My oven was playing up again and instead of the 8 - 12 minutes, I ended up baking for quite a lot longer. Bah!
But the result was very good, possibly I need to increase the amount of sugar both in the dough and in the filling, they could be a bit sweeter. And I think I keep saying that every time I make (regular) cinnamon buns and keep forgetting. The ground almonds addition was a good one, though Lundulph said he didn't notice it.
pinch of salt
100 g soft unsalted butter
18 g ground cinnamon
150 g granulated sugar
50 g ground almonds (optional)
300 g white sourdough starter at 100% hydration
600 g strong white flour
350 g milk (at room temperature)
150 g caster sugar
2 tbsp cardamom
100 g soft unsalted butter
- Whisk the egg lightly with the salt and set aside until needed.
- Bring both amounts of butter up to room temperature, then mix one of them with granulated sugar and cinnamon and set aside until needed.
- Assuming the starter has been fed and is ready to use, mix it with the flour, milk, caster sugar and cardamom and work until full gluten development.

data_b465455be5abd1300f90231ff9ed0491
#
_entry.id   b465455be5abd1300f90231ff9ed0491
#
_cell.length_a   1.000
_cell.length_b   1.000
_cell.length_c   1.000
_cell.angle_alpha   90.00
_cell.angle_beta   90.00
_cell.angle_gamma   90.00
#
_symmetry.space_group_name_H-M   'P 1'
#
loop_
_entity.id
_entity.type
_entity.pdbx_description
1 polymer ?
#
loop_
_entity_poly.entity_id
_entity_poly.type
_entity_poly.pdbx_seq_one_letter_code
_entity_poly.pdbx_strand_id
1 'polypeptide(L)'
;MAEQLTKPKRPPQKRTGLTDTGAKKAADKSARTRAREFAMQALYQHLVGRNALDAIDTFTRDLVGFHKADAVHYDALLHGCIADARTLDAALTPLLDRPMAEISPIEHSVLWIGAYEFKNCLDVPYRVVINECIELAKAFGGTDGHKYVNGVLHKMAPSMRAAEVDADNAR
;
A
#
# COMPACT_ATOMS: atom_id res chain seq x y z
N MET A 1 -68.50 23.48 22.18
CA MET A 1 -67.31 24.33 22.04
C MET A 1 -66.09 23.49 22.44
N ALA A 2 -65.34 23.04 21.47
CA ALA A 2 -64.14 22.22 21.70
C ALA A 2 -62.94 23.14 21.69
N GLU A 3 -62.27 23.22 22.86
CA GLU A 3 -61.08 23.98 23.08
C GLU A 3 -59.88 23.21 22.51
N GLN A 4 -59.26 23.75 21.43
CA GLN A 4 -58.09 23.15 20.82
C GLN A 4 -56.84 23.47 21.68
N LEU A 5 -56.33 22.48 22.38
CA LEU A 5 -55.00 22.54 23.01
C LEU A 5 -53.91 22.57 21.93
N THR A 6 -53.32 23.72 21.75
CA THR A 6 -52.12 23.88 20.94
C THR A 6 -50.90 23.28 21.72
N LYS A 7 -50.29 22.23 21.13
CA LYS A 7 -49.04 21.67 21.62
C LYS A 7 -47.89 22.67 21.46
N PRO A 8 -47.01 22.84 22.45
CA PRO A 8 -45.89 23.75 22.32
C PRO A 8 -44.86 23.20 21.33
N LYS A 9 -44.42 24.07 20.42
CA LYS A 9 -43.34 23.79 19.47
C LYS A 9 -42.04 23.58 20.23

- Add the soft butter and work in well, then set the dough aside to rise until double in size.
- Divide the dough into two equal parts, dust the work surface with flour and roll out one part at a time to a rectangular shape and thickness of 5 mm.
- Spread half of the cinnamon filling evenly over the rolled out piece, all the way to the edges.
- Optionally sprinkle ground almonds over the filling, then roll up along the longer side of the rectangle.
- Cut the roll into pieces of 2 - 3 cm width and place in paper cups or on a baking tray lined with greaseproof paper.
- Let proof for about an hour until the buns have doubled in size. In the mean time pre-heat the oven to 200 degrees C.
- Bake until golden brown, then let cool on a wire rack.
In the listing above, I've adjusted the sugar, hopefully I'll get it right next time.
2 July 2010
The other day I stumbled across a Bulgarian cookery web site (Bulgarian only). It is the companion to a cookery show, that I believe I've watched once or twice a few years back.